Three top tips on how to make Sentence Builders to help ALL students progress.

Acknowledgement: A lot of the language acquisition theory behind, as well as the inspiration for my Sentence Builders comes from extensive discussions and collaboration with Dr Conti, as well as from reading his research-rich blog posts. If you want more in depth information, I recommend you dip into the following post in particular, which goes into detail about lexicogrammar instruction, including Sentence Builders.

In my last blog about creating engaging listening sequences I wrote that all course content is created in-house at my school, by myself and my team. In keeping with the Conti methodology – Extensive Processing Instruction, “Sentence Builders” are a central component of the instructional method. In this post I will highlight some of the steps we take at Garden to design and utilise effective Sentence Builders.

Important disclaimer

Now, first of all, while the “Sentence Builder” is a core component of the Conti methodology, I would like to start by clarify that we are by no means the inventor of this concept and that substitution tables have been around for quite a while… In fact, “The use of substitution tables to display the interchangeable items of a grammar pattern have, according to Kelly (1969), been around since the early 1500’s.” Here’s an example from a French course of 1534. (From Scott Thornbury’s blog – An A-Z of ELT)

Sentence Builder on Greetings – 1534

What does make our Sentence Builders special, however, is the way they are designed and exploited within our EPI methodology. In this blog I will detail my 3 top tips based on my 3 years of experience making Sentence Builders.

1) Make your language selection communication driven

And then let the grammar fit in afterwards. Heading above is taken directly from Dr Conti’s blog I mentioned in the acknowledgments. Within any chosen topic, I am guided by trying to make the language content as useful as possible from a communicative perspective. When I make a Sentence Builder (SB), I want to get it right, to make the language content as useful as possible for students. Therefore, these days, as I create the chunks in a SB, I usually take the following steps:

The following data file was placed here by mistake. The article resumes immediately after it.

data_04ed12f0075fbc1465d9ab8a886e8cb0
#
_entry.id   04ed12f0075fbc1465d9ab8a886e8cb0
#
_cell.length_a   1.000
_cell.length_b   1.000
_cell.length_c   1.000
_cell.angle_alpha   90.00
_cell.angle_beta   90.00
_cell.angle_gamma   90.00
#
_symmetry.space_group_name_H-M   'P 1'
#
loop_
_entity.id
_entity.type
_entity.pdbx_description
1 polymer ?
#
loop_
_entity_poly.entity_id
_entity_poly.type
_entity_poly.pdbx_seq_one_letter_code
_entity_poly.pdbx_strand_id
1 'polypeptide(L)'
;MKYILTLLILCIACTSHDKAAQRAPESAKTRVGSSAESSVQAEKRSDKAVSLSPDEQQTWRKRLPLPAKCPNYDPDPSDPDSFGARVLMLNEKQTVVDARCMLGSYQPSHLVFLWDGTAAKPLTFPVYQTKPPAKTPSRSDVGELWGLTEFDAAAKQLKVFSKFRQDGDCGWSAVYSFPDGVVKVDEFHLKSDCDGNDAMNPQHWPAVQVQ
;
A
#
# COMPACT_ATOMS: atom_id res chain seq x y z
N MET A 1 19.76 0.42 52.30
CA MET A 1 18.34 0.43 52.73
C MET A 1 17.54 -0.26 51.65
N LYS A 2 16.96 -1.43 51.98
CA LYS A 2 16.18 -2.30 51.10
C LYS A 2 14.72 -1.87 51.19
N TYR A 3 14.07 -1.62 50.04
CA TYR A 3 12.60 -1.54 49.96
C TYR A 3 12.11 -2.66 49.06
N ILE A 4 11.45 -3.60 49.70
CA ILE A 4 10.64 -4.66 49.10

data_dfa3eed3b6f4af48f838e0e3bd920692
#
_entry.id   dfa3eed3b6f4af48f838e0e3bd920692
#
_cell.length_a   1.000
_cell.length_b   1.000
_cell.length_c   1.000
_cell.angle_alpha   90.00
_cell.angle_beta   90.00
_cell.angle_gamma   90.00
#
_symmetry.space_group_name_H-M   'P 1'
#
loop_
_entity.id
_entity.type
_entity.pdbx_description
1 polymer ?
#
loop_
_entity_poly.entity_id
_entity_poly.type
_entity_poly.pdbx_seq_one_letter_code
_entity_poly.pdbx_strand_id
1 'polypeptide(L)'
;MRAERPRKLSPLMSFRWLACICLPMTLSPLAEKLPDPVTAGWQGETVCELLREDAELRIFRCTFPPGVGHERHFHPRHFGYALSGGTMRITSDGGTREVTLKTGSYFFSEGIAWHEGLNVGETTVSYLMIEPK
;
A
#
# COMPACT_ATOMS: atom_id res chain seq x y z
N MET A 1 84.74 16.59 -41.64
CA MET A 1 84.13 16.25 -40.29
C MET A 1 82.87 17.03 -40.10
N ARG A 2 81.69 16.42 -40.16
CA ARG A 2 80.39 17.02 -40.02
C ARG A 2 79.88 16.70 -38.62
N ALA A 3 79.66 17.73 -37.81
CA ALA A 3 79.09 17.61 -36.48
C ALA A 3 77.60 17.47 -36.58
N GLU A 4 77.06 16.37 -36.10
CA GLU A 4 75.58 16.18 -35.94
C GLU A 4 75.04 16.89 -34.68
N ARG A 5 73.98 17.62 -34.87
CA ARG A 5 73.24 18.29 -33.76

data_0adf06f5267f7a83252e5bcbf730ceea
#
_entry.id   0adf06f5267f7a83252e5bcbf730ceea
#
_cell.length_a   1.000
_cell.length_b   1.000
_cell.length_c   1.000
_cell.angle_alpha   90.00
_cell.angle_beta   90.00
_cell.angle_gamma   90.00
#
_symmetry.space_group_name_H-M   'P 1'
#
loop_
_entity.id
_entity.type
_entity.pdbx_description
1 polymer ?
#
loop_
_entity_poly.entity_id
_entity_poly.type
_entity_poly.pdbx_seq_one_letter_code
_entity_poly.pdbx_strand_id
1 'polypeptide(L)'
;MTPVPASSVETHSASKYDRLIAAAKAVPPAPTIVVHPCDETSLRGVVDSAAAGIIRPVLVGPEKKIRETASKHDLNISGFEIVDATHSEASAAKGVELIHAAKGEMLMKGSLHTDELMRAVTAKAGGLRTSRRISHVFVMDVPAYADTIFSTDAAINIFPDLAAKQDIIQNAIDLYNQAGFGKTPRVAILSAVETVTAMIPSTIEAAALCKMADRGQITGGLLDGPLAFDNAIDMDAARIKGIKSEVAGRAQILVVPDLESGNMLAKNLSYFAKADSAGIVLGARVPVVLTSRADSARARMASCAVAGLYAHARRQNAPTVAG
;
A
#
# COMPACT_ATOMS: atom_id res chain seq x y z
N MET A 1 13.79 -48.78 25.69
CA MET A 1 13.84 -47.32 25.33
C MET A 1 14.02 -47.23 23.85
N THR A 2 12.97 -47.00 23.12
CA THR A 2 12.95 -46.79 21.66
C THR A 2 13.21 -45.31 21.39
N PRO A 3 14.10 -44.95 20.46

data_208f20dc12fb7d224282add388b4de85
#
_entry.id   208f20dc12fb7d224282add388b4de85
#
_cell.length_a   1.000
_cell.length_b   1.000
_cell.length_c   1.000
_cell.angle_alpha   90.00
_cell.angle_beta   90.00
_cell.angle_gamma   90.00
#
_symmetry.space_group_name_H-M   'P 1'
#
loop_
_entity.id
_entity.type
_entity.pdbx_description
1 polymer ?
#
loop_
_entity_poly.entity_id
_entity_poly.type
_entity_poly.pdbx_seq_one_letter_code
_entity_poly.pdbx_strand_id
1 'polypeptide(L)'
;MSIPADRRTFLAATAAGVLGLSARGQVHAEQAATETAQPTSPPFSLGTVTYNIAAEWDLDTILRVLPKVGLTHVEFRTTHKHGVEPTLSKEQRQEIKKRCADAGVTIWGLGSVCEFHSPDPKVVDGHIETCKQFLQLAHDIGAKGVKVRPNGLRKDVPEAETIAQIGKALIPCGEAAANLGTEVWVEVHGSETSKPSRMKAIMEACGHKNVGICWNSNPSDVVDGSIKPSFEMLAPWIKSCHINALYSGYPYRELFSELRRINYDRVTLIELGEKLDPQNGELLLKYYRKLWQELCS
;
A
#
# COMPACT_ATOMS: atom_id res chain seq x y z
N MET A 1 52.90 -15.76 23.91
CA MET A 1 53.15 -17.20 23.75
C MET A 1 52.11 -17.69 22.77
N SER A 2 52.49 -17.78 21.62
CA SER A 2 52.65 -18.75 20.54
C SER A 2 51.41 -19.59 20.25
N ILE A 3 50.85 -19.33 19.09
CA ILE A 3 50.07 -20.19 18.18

a) First try to come up by myself with the most useful language for communication in this topic

b) Share the SB with colleagues to get their input on content. Typically, other colleagues will add a few items each, and maybe question one item.

c) Then, once happy with the formatting and content I’ll run a new SB past a class and do a quick brainstorming session with them: “is there anything that you think you’ll really need to say that’s not there?”

Because my SBs are in Google Docs, I can always go back and edit. For example, I am planning to remove a couple of low frequency items from my “KS3 Negative Relationships” SB and insert a new item in their place “because he/she always comes into my room”, which I have now identified as a more useful utterance. The result is a vocabulary-rich, comprehensive SB with a large amount of useful and relevant language for communication.

Identify key patterns and chunks.

Within your SBs, while you of course want to create a vocabulary-rich resource, as detailed in the point above, how you structure the language is also crucial. Teaching patterns, and presenting the language so that patterns can be clearly seen and noticed by students is essential. There should also, usually, be the potential for easily substituting items, otherwise, your SB becomes a glossary/list of terms (which can also be useful in some contexts).